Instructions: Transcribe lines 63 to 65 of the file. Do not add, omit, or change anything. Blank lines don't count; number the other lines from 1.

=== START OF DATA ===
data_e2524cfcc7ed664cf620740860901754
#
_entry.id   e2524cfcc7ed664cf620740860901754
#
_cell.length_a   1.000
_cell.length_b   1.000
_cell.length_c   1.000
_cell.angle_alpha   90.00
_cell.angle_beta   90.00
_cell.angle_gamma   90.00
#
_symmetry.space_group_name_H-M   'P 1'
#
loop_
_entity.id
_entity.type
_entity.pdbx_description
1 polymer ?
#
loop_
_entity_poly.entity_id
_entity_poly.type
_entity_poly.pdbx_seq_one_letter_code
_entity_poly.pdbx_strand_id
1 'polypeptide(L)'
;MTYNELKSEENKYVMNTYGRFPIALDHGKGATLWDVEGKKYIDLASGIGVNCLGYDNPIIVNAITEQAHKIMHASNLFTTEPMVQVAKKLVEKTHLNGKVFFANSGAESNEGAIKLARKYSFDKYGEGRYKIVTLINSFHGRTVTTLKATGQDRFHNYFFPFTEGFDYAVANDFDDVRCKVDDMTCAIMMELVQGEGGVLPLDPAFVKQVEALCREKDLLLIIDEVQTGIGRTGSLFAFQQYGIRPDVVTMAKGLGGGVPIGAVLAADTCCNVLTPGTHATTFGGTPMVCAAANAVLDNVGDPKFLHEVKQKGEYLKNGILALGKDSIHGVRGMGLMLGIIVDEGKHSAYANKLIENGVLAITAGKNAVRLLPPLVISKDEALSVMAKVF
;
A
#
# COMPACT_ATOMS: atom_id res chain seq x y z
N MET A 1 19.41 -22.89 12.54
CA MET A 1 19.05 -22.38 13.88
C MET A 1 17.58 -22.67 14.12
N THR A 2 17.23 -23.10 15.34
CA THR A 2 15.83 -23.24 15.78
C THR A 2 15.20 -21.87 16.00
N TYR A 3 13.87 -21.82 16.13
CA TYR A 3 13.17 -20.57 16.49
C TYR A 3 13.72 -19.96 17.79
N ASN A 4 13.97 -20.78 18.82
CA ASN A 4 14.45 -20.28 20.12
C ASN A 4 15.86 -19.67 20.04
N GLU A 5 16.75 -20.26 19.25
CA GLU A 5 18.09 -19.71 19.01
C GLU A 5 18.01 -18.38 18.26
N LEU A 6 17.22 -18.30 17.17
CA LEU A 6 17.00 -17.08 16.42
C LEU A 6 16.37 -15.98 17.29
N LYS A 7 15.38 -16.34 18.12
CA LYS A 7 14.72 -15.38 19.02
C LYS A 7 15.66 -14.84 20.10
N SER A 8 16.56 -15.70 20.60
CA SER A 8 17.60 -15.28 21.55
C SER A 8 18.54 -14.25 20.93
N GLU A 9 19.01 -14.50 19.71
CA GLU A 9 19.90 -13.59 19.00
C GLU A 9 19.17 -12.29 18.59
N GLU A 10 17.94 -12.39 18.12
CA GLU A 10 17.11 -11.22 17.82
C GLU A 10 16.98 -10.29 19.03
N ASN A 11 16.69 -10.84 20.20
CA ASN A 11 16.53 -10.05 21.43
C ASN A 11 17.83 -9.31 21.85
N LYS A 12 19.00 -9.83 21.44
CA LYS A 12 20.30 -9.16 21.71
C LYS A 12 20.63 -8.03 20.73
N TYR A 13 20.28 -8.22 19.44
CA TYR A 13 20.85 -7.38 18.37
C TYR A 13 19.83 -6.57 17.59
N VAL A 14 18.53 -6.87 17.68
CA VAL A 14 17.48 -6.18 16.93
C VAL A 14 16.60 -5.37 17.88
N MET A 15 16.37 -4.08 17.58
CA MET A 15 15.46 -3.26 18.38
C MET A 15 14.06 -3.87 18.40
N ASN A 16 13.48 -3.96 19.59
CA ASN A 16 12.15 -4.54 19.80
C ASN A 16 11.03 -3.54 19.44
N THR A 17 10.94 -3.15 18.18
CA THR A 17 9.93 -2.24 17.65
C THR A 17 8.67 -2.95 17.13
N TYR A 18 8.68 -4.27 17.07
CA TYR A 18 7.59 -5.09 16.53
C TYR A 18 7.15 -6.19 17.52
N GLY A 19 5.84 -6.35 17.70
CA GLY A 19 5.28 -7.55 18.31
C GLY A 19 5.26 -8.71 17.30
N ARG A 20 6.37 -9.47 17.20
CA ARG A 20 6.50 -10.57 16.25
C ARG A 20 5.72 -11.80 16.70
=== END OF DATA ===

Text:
C ASN A 11 17.83 -9.31 21.85
N LYS A 12 19.00 -9.83 21.44
CA LYS A 12 20.30 -9.16 21.71